Navigraph has published the results of its FlightSim Community Survey 2017 conducted between 20th October and 6th of November. This year 3,187 respondents participated, which is an improvement over last year’s 2,200.
Notable observations in the survey depends on the reader, but in general the average flight simmer is a 47-year-old male living in the US, working full time, with an average of 16 years of flight simulation experience, flying a Lockheed Martin Prepar3D v.4, mainly out of interest, about five times a week, for a weekly average of 11.5 hours.
Lockheed Martin Prepar3D is now more popular than Microsoft FSX and that Laminar Research X-Plane has doubled in popularity since last year.
This year’s survey was organised according to the following topics:
- Relation to aviation
- Simulator habits
- Consumption habits
- Misc. product feedback
The average flight simmer is 3 years older on average since last year’s survey. This year your typical simmer is 47 years old, but last year he was 44. However, as seen from the histogram below, we have a younger generation coming, and a rather noticeable long tail. It seems, however, like flight simulation is not very popular during university studies.
- 11.67% are in school, a full or part time student
- 52.06% are employed full time
- 21.21% are retired
The 2017 survey respondents live in:
- United States 23.09% (13.84%)
- United Kingdom 14.21% (7.66%)
- Germany 10.83% (9.31%)
- Canada 4.86% (2.70%)
- Australia 4.68 (2.37%)
(Percentage of users from the Navigraph user database presented in parentheses.)
Relation to Aviation
28.82% of the respondents answered that they do something relating to aviation such as pilot, instructor, air traffic controller, engineer, software developer, airport operations, dispatcher or cabin crew.
24.25% of the respondents have a pilot licence (PPL, ATPL, CPL, etc).
6.7% are currently enrolled in flight school.
Respondents seem to link the start of their simulator career with the launch date of a particular software. Compare this list with the histogram below (the software titles which do not correlate have been stricken trough):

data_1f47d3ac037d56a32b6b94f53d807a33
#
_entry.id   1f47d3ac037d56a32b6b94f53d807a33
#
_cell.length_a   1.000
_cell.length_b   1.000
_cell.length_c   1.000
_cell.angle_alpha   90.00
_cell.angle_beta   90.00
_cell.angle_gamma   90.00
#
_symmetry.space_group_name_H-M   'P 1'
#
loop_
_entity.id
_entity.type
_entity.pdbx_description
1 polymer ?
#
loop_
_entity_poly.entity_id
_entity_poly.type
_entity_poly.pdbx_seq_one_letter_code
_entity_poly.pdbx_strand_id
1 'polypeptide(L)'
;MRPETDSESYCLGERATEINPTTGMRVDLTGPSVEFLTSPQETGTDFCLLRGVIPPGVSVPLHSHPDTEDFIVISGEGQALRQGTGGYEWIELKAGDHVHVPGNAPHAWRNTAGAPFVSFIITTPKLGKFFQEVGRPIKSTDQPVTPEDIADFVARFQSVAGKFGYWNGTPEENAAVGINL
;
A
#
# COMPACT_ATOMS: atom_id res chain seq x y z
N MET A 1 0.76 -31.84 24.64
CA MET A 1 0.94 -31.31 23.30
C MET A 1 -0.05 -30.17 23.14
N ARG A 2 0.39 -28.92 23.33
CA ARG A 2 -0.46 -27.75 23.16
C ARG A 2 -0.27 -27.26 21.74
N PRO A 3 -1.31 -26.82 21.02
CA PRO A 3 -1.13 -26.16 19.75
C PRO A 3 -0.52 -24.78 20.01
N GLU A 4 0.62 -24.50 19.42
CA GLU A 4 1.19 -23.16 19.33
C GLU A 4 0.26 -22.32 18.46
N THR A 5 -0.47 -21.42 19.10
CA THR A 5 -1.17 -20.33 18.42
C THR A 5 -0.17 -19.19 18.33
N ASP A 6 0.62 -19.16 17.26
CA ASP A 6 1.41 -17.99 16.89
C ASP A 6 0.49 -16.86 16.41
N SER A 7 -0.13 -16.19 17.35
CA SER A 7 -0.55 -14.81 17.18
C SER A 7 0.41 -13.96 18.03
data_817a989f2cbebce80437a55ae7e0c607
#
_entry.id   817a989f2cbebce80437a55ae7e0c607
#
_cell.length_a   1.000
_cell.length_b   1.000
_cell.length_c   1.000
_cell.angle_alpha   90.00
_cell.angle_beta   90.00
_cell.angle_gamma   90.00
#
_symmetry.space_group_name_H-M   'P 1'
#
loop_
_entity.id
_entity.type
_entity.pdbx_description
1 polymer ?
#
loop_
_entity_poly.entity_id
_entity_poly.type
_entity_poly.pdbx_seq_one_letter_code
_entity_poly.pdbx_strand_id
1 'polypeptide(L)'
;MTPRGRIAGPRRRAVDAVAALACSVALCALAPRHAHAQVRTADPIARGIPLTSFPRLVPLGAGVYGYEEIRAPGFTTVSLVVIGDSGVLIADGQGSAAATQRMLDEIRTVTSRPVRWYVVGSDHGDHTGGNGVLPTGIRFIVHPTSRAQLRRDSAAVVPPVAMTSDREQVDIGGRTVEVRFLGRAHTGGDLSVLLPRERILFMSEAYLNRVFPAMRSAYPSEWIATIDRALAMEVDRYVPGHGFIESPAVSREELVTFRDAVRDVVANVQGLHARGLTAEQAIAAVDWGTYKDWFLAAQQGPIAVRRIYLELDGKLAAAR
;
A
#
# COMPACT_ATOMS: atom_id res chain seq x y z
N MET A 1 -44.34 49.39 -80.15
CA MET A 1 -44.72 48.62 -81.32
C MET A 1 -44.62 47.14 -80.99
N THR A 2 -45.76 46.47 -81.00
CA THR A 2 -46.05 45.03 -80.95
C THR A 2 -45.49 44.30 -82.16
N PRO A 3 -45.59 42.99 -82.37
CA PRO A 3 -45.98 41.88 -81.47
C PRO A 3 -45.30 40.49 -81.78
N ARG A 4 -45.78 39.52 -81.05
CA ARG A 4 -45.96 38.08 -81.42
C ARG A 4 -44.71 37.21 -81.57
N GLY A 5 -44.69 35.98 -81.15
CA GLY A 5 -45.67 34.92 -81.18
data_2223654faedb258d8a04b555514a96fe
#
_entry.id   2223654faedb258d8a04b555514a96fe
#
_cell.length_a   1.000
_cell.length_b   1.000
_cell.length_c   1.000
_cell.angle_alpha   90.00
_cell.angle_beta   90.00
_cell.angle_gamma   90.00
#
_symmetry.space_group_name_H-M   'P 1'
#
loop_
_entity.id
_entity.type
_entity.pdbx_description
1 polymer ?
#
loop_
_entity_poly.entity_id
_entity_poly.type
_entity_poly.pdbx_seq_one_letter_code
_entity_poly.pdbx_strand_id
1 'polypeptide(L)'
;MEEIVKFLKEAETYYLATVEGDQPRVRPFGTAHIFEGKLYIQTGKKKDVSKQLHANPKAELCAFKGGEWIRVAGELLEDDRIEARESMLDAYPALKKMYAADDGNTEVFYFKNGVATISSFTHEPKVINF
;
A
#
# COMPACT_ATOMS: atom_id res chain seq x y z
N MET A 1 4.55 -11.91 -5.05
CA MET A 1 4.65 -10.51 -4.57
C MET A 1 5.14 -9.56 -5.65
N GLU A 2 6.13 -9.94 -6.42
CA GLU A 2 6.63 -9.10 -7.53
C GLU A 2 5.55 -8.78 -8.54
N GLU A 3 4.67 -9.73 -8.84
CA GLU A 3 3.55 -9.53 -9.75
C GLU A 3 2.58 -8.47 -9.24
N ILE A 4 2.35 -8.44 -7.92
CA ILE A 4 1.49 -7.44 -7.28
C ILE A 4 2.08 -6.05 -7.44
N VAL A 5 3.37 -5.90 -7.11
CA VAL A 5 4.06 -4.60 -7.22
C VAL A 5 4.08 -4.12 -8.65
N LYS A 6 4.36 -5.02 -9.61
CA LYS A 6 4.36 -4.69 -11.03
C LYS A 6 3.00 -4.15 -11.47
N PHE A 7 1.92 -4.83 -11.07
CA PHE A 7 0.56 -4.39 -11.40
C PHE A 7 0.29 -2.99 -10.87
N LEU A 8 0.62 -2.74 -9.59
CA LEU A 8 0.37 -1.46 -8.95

- Lockheed Martin Prepar3D, released in 2011, 6 years ago
Laminar Research X-Plane 9, released in 2008, 9 years ago
- Microsoft Flight Simulator X, released in 2006, 11 years ago
Microsoft Flight Simulator 2004, released in 2003, 14 years ago
- Microsoft Flight Simulator 2002, released in 2001, 16 years ago
Microsoft Flight Simulator 2000, released in 1999, 18 years ago
- Microsoft Flight Simulator 98, released in 1997, 20 years ago
- Microsoft Flight Simulator for Windows 95, released in 1996, 21 years ago
- Microsoft Flight Simulator 5.1, released in 1995, 22 years ago
- Microsoft Flight Simulator 5.0, released in 1993, 25 years ago
Microsoft Flight Simulator 4.0, released in 1989, 28 years ago
- Microsoft Flight Simulator 3.0, released in 1988, 29 years ago
- Microsoft Flight Simulator 2.0, released in 1984, 33 years ago
Having seen this histogram an average might not make sense, but if someone is interested it happens to be 16 years.
The magic number is 5 times per week although there are some who fly as frequently as 7 or even 10 times per week.
London Heathrow (EGLL) was voted the most popular departure airport, as well as arrival airport, followed by Amsterdam Schipol (EHAM). Third was London Gatwick (EGKK) as departure and Frankfurt (EDDF) as arrival.
Why do people fly?
- Entertainment 37.01%
- Interest 48.06%
- Training towards a pilot license 6.35%
- Research or academic education 2.68%
What do people fly?
- Lockheed Martin Prepar3D v4 30.75%
- FSX 23.46%
- Laminar Research X-Plane 11 19.58%
- Dovetail Microsoft FSX: Steam Edition 9.73%
- Lockheed Martin Prepar3D v3 6.72%
Last year, Navigraph did not pose the question as detailed. At that time, the responses were the following:
- Microsoft FSX 60%
- Lockheed Martin Prepar3D 30%
- Laminar Research X-plane 10%
X-Plane has grown in popularity during the last year. Also Lockheed Prepar3D has increased slightly. This becomes very clear looking back at the AVSIM 2013 survey when Microsoft FSX had a strong majority. (Note that Dovetail Microsoft FSX: Steam Edition was released December 18, 2014.)
More than half of the respondents know what VR is, but only 6.77% actually own a VR headset and 3.08% use if for flight simulation.
When comparing spending between current 2017 survey and the 2013 AVSIM survey it is hard to tell any trend – mainly because the binning of these histograms are different due to currency. However, there is a notable number of respondents who selected > EUR 200, i.e. > USD 250 per year.
Do people attend conferences? Yes: 20%. No: 80%
The conferences people indicate they will attend in the future are:
- Flight Sim Show, Cosford, Great Britain
- FS Weekend, Lelystad, The Netherlands
- FlightSimCon, Hartford, CT, USA
In addition, 42.99% are members of a virtual airline, while 45.33% never fly online.
79.01% have not contributed to the flight simulation community. 5.90% have developed some software. 4.30% have modelled or painted livery or scenery. 7.64% admin some flight simulator organization. Many state that they are beta testers or contribute in forums, or help with filing and editing flight plans.